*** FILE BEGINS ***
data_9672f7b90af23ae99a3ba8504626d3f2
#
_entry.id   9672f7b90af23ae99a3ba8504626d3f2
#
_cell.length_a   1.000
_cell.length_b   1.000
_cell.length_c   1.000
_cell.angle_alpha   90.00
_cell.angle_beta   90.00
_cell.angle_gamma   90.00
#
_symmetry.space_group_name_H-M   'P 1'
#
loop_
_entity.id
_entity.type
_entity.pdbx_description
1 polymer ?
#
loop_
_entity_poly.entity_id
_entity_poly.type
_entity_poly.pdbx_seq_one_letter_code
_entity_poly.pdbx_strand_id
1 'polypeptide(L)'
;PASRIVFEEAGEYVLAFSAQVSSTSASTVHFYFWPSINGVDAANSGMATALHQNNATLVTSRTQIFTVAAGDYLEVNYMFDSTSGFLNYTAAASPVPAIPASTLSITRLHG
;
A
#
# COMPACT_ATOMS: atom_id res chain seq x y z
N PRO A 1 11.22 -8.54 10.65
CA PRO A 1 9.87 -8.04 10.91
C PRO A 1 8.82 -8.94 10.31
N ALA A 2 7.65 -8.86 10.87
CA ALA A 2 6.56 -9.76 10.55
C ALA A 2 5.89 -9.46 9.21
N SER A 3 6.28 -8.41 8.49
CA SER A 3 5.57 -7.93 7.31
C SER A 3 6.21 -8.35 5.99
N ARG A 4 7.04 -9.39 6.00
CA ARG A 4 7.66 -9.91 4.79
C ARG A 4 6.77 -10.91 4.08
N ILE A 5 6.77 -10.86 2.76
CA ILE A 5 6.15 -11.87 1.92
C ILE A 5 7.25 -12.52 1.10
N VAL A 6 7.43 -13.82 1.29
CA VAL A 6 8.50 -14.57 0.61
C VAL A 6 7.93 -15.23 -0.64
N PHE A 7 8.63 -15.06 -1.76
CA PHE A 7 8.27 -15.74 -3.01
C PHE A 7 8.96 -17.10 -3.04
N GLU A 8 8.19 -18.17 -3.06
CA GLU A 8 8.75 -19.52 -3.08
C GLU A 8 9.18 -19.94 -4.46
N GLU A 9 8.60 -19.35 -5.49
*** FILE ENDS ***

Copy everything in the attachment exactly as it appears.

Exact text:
data_9672f7b90af23ae99a3ba8504626d3f2
#
_entry.id   9672f7b90af23ae99a3ba8504626d3f2
#
_cell.length_a   1.000
_cell.length_b   1.000
_cell.length_c   1.000
_cell.angle_alpha   90.00
_cell.angle_beta   90.00
_cell.angle_gamma   90.00
#
_symmetry.space_group_name_H-M   'P 1'
#
loop_
_entity.id
_entity.type
_entity.pdbx_description
1 polymer ?
#
loop_
_entity_poly.entity_id
_entity_poly.type
_entity_poly.pdbx_seq_one_letter_code
_entity_poly.pdbx_strand_id
1 'polypeptide(L)'
;PASRIVFEEAGEYVLAFSAQVSSTSASTVHFYFWPSINGVDAANSGMATALHQNNATLVTSRTQIFTVAAGDYLEVNYMFDSTSGFLNYTAAASPVPAIPASTLSITRLHG
;
A
#
# COMPACT_ATOMS: atom_id res chain seq x y z
N PRO A 1 11.22 -8.54 10.65
CA PRO A 1 9.87 -8.04 10.91
C PRO A 1 8.82 -8.94 10.31
N ALA A 2 7.65 -8.86 10.87
CA ALA A 2 6.56 -9.76 10.55
C ALA A 2 5.89 -9.46 9.21
N SER A 3 6.28 -8.41 8.49
CA SER A 3 5.57 -7.93 7.31
C SER A 3 6.21 -8.35 5.99
N ARG A 4 7.04 -9.39 6.00
CA ARG A 4 7.66 -9.91 4.79
C ARG A 4 6.77 -10.91 4.08
N ILE A 5 6.77 -10.86 2.76
CA ILE A 5 6.15 -11.87 1.92
C ILE A 5 7.25 -12.52 1.10
N VAL A 6 7.43 -13.82 1.29
CA VAL A 6 8.50 -14.57 0.61
C VAL A 6 7.93 -15.23 -0.64
N PHE A 7 8.63 -15.06 -1.76
CA PHE A 7 8.27 -15.74 -3.01
C PHE A 7 8.96 -17.10 -3.04
N GLU A 8 8.19 -18.17 -3.06
CA GLU A 8 8.75 -19.52 -3.08
C GLU A 8 9.18 -19.94 -4.46
N GLU A 9 8.60 -19.35 -5.49